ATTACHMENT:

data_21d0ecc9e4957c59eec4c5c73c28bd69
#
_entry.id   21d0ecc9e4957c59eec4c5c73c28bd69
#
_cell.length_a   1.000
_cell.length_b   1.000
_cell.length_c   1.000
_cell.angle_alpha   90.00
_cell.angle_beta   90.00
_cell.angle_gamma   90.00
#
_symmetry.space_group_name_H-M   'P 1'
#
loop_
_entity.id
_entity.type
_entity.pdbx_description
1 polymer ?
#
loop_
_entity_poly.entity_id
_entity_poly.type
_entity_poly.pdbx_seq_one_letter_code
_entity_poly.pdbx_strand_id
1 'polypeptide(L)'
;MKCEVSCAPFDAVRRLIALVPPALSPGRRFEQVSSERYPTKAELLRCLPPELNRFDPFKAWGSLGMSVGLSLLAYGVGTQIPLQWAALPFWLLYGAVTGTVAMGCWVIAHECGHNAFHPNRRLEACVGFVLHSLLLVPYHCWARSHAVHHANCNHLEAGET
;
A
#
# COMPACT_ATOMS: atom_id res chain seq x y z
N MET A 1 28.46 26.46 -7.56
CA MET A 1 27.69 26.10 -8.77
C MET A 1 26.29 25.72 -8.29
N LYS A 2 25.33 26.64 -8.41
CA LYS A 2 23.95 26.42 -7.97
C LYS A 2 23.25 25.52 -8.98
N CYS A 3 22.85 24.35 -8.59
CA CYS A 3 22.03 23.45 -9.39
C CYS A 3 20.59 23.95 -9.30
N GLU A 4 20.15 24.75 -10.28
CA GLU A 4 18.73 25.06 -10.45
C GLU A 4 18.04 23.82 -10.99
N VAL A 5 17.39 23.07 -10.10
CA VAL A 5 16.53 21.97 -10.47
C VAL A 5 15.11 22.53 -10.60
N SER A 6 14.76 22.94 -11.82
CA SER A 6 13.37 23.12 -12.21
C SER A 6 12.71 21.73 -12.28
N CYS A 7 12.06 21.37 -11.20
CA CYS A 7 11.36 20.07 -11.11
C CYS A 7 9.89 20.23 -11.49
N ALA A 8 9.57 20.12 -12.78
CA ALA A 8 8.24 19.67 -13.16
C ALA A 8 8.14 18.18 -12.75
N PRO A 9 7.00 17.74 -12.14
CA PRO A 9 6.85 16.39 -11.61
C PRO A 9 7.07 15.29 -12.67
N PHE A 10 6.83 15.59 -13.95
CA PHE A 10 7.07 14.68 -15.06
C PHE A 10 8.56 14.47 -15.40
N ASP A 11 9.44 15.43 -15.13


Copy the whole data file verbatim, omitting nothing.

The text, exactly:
data_21d0ecc9e4957c59eec4c5c73c28bd69
#
_entry.id   21d0ecc9e4957c59eec4c5c73c28bd69
#
_cell.length_a   1.000
_cell.length_b   1.000
_cell.length_c   1.000
_cell.angle_alpha   90.00
_cell.angle_beta   90.00
_cell.angle_gamma   90.00
#
_symmetry.space_group_name_H-M   'P 1'
#
loop_
_entity.id
_entity.type
_entity.pdbx_description
1 polymer ?
#
loop_
_entity_poly.entity_id
_entity_poly.type
_entity_poly.pdbx_seq_one_letter_code
_entity_poly.pdbx_strand_id
1 'polypeptide(L)'
;MKCEVSCAPFDAVRRLIALVPPALSPGRRFEQVSSERYPTKAELLRCLPPELNRFDPFKAWGSLGMSVGLSLLAYGVGTQIPLQWAALPFWLLYGAVTGTVAMGCWVIAHECGHNAFHPNRRLEACVGFVLHSLLLVPYHCWARSHAVHHANCNHLEAGET
;
A
#
# COMPACT_ATOMS: atom_id res chain seq x y z
N MET A 1 28.46 26.46 -7.56
CA MET A 1 27.69 26.10 -8.77
C MET A 1 26.29 25.72 -8.29
N LYS A 2 25.33 26.64 -8.41
CA LYS A 2 23.95 26.42 -7.97
C LYS A 2 23.25 25.52 -8.98
N CYS A 3 22.85 24.35 -8.59
CA CYS A 3 22.03 23.45 -9.39
C CYS A 3 20.59 23.95 -9.30
N GLU A 4 20.15 24.75 -10.28
CA GLU A 4 18.73 25.06 -10.45
C GLU A 4 18.04 23.82 -10.99
N VAL A 5 17.39 23.07 -10.10
CA VAL A 5 16.53 21.97 -10.47
C VAL A 5 15.11 22.53 -10.60
N SER A 6 14.76 22.94 -11.82
CA SER A 6 13.37 23.12 -12.21
C SER A 6 12.71 21.73 -12.28
N CYS A 7 12.06 21.37 -11.20
CA CYS A 7 11.36 20.07 -11.11
C CYS A 7 9.89 20.23 -11.49
N ALA A 8 9.57 20.12 -12.78
CA ALA A 8 8.24 19.67 -13.16
C ALA A 8 8.14 18.18 -12.75
N PRO A 9 7.00 17.74 -12.14
CA PRO A 9 6.85 16.39 -11.61
C PRO A 9 7.07 15.29 -12.67
N PHE A 10 6.83 15.59 -13.95
CA PHE A 10 7.07 14.68 -15.06
C PHE A 10 8.56 14.47 -15.40
N ASP A 11 9.44 15.43 -15.13